California milk jug bottle cap.
September 17, 2018

New Federal Order Will Change California Milk Checks Nov. 1

 |  By: Jim Dickrell

Come Nov. 1, California dairy farmers’ milk checks will look different—and many dairy farmers are hoping, will also be a bit fatter.

 

Part of the difference will simply be the way Federal Milk Marketing Orders (FMMO) calculate pay prices, says Geoff Vanden Heuvel, Director of Regulatory and Economic Affairs for California’s Milk Producer Council. California’s Federal Order will calculate payments based on butterfat, protein and other solids. California’s state order calculates payment based on butterfat and solids nonfat (combining protein and other solids). The difference could be significant.

 

To begin with, Federal Orders use true protein in the calculation rather than crude protein. True protein is about two-tenths of a point lower than the crude protein that California dairy farmers are used to seeing. The good news for California dairy farmers is that true protein carries a much higher value than other solids.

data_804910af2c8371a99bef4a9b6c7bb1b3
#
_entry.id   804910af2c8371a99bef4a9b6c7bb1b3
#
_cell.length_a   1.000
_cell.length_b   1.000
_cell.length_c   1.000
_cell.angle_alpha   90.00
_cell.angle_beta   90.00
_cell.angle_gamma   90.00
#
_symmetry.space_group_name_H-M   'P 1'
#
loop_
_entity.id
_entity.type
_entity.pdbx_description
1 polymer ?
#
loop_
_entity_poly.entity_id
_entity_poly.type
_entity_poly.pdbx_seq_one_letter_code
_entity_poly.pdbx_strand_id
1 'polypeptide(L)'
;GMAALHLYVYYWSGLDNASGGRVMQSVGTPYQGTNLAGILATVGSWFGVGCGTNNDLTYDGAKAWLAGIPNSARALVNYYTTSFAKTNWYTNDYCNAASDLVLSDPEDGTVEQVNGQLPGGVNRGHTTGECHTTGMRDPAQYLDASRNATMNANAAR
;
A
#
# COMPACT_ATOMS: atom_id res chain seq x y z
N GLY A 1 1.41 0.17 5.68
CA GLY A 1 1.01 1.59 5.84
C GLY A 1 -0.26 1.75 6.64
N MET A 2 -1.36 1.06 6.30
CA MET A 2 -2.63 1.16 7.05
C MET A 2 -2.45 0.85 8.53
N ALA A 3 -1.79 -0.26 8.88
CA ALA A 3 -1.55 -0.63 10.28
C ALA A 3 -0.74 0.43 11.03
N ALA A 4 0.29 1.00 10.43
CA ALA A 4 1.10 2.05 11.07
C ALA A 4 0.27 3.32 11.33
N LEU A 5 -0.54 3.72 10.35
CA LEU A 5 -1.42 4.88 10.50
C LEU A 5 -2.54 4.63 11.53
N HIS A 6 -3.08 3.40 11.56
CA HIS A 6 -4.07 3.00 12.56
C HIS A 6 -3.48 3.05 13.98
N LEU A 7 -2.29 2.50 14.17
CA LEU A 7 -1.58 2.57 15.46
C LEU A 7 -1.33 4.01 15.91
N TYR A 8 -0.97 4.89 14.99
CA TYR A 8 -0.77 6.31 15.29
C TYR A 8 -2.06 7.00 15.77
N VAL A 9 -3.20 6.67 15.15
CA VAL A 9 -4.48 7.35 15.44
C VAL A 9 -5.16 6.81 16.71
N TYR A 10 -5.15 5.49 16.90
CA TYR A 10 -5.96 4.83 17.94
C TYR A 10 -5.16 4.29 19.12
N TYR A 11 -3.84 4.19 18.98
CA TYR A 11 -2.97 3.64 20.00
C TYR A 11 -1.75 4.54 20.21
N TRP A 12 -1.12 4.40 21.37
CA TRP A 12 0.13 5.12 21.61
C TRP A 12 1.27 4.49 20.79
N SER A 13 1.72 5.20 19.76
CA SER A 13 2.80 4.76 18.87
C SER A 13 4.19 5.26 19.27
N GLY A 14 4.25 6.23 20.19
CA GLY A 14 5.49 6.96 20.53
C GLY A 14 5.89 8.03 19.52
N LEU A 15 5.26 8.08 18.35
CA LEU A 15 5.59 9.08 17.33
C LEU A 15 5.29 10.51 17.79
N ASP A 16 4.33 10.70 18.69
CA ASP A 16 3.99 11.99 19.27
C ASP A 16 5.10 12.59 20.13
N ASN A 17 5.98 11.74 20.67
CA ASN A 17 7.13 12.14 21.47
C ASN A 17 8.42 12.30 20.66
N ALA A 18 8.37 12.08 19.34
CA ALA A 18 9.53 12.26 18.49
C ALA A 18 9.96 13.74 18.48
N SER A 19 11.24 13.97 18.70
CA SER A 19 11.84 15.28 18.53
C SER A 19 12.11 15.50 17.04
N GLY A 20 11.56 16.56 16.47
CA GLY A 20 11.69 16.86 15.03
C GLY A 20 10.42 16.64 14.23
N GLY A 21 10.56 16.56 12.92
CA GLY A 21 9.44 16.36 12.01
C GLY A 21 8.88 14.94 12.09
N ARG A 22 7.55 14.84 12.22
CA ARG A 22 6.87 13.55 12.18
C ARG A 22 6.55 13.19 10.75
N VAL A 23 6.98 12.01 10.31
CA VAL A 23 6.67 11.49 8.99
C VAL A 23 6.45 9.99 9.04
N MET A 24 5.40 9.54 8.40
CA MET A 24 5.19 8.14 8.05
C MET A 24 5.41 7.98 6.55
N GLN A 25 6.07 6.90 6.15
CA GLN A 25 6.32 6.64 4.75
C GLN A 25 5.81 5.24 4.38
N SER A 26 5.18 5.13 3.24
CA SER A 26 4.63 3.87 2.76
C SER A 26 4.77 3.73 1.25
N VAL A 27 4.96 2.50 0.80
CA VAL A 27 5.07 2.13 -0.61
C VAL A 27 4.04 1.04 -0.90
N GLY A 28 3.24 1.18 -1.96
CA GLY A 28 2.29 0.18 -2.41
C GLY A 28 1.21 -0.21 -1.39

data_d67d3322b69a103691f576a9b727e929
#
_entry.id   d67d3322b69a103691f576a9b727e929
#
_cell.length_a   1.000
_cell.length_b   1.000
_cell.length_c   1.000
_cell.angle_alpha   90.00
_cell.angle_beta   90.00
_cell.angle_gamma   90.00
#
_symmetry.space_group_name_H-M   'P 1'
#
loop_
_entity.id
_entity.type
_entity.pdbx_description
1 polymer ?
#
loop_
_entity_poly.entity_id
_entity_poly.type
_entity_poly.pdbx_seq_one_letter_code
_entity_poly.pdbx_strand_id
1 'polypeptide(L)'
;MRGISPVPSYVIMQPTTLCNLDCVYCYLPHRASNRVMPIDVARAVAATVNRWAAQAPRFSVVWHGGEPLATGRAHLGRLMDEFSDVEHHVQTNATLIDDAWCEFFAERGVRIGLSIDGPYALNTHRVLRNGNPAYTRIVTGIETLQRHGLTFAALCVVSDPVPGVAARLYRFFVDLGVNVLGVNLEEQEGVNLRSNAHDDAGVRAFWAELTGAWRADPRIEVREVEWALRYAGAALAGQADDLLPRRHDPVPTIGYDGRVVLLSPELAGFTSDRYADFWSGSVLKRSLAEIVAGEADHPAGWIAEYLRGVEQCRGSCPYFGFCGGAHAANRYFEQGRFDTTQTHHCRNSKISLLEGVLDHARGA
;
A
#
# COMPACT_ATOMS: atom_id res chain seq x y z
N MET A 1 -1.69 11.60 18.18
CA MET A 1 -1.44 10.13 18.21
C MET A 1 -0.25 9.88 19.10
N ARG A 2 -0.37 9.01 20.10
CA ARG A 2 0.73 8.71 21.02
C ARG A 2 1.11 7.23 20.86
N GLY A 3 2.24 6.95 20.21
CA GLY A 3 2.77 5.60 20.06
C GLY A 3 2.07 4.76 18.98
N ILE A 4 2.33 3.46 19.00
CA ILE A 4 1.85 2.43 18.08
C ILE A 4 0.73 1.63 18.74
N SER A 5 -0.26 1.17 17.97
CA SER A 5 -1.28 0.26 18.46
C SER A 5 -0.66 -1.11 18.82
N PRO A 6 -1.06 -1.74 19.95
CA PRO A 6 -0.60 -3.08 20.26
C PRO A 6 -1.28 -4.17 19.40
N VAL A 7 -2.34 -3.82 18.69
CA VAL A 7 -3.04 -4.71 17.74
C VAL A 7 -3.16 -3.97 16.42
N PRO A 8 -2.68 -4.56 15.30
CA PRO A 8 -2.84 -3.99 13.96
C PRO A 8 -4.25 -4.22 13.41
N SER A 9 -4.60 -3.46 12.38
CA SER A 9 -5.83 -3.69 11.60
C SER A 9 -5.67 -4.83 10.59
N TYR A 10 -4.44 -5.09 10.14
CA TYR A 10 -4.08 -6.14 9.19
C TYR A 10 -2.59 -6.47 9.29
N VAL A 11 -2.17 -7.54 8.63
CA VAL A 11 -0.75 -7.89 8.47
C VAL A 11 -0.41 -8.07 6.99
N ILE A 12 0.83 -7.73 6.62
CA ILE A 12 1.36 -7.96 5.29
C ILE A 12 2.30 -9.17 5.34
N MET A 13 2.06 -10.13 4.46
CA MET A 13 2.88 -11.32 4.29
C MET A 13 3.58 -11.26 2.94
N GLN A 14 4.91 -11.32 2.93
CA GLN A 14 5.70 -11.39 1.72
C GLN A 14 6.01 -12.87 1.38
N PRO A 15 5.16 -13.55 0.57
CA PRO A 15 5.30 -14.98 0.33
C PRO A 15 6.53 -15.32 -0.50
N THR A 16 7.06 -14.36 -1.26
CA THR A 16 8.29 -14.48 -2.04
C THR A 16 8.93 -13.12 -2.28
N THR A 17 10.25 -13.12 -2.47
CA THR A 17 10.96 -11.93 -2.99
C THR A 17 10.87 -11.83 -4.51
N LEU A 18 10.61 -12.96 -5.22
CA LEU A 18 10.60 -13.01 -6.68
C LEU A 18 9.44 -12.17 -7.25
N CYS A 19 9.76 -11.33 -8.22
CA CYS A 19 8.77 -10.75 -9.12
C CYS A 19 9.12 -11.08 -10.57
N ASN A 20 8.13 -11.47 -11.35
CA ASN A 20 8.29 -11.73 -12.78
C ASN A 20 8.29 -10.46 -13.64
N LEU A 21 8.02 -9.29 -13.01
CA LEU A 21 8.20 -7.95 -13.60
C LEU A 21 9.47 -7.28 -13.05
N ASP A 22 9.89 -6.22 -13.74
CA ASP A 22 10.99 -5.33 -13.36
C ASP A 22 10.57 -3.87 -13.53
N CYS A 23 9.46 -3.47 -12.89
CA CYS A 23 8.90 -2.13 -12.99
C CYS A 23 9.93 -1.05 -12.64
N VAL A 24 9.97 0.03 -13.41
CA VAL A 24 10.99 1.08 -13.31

“California standardized milk containing 8.7 pounds of SNF could be priced at 59¢ per pound of SNF,” explains Vanden Heuvel. “Standardized milk in the FMMO pricing system would include 2.9915 pounds of true protein priced at $1.71 per pound and 5.7 pounds of other solids priced at 8¢ per pound. Not only does this system yield more price per hundredweight of standardized milk, but every tenth of a point of additional protein adds substantially more money (17¢ in this example) to the price than did an additional tenth of a point of SNF in the California system (6¢).”

 

Come November, farmers will also only get two checks: An advance check about the 1st of the month for the first half of the previous month, and then a settlement check by the 19th of the following month. Under the old system, farmers received three checks.

 

For the first time, California farmers will also see how much their quota system is costing—and benefitting--them. The quota system will continue to be administered by the California Department of Food and Agriculture. All California dairy farmers will continue to contribute to the quota program. To pay quota holders, deductions will be taken from the Federal Order price and noted on milk checks. In the past, the quota deduction and payments were blended into the final payment.

 

For more detail, click here.

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